Yahoo redefines “fail” — again

by Mathew on June 2, 2008 · 3 comments

Some details of the back-and-forth between Microsoft and Yahoo have come to light as a result of the unsealing of documents in a shareholder lawsuit against the battered Internet giant, as Eric Savitz details at Tech Trader Daily. One of my favourite moments is where it emerges that Microsoft offered Yahoo a whopping $40 a share back in January of last year, but then CEO Terry Semel turned the deal down. Nice call, Terry — that’s right up there with taking a pass on buying Google in 2002. Of course, Terry still has most of his $71-million in options or whatever, so he’s probably doing OK. Other shareholders, not so much.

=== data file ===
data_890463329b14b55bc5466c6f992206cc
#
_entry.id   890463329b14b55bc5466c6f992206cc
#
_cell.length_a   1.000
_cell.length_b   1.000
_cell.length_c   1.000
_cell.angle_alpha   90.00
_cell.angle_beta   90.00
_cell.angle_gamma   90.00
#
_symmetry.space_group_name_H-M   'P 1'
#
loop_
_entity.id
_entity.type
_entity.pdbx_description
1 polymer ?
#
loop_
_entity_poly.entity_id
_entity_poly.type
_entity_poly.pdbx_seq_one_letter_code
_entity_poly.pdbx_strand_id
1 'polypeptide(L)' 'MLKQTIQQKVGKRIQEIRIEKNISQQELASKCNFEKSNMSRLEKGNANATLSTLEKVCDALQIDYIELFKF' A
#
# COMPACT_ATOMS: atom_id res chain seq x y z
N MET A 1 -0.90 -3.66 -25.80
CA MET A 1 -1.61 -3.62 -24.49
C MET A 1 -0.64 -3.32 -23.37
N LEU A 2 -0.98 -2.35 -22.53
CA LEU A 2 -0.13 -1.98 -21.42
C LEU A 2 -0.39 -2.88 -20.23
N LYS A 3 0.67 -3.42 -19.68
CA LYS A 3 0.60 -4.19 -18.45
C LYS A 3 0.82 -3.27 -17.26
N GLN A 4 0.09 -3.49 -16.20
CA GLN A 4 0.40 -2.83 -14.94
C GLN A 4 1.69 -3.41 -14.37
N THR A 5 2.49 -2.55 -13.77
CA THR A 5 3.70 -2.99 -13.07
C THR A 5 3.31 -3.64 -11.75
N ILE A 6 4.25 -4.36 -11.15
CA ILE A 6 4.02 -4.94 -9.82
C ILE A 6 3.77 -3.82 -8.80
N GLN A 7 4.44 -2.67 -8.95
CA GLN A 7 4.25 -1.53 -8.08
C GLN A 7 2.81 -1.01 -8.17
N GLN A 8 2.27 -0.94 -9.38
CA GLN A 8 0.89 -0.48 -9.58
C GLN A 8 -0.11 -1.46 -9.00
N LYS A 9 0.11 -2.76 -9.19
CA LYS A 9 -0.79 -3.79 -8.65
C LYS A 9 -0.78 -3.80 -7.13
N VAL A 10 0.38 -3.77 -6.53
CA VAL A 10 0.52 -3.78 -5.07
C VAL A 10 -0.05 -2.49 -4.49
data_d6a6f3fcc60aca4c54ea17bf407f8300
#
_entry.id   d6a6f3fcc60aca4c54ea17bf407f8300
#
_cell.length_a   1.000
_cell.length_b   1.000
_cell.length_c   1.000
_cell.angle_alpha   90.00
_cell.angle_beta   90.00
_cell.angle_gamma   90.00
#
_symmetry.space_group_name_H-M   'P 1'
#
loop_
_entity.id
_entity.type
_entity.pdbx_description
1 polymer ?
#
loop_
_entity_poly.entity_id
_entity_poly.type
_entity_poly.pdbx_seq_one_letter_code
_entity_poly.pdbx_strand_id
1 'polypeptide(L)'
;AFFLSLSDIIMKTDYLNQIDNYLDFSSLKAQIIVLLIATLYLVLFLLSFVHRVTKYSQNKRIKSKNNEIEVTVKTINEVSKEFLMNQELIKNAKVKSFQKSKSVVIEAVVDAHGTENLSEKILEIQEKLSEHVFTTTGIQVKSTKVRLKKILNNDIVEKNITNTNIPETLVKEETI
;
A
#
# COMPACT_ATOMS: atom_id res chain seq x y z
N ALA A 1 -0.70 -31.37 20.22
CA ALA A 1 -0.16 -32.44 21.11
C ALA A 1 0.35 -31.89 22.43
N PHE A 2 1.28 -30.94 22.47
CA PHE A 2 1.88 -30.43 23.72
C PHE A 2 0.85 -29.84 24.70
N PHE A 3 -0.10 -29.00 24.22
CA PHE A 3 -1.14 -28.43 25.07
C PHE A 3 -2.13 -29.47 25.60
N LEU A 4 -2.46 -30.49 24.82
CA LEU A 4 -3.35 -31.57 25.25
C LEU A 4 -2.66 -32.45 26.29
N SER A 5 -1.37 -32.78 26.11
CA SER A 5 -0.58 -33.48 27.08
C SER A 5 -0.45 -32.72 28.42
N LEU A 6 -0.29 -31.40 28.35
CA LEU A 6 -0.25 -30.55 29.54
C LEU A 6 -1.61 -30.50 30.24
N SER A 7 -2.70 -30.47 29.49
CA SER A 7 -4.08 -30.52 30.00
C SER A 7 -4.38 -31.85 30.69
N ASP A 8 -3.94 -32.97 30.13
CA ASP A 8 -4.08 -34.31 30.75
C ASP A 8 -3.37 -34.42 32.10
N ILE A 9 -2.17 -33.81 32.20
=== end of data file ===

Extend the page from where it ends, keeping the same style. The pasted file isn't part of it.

In a nutshell, the complaint argues that Yahoo co-founder and CEO Jerry Yang and the board of directors deliberately created blockades aimed at resisting Microsoft’s offer, rather than taking a deal that was clearly the best one available — and arguably fully valued as well. One of the big sources of criticism is the fact that Yahoo planned to sweeten its severance package system so as to create a giant poison pill, one that would have added billions in extra costs should Microsoft have been successful. Microsoft supremo Steve Ballmer cited similar fears as one of the main reasons he withdrew the takeover bid.

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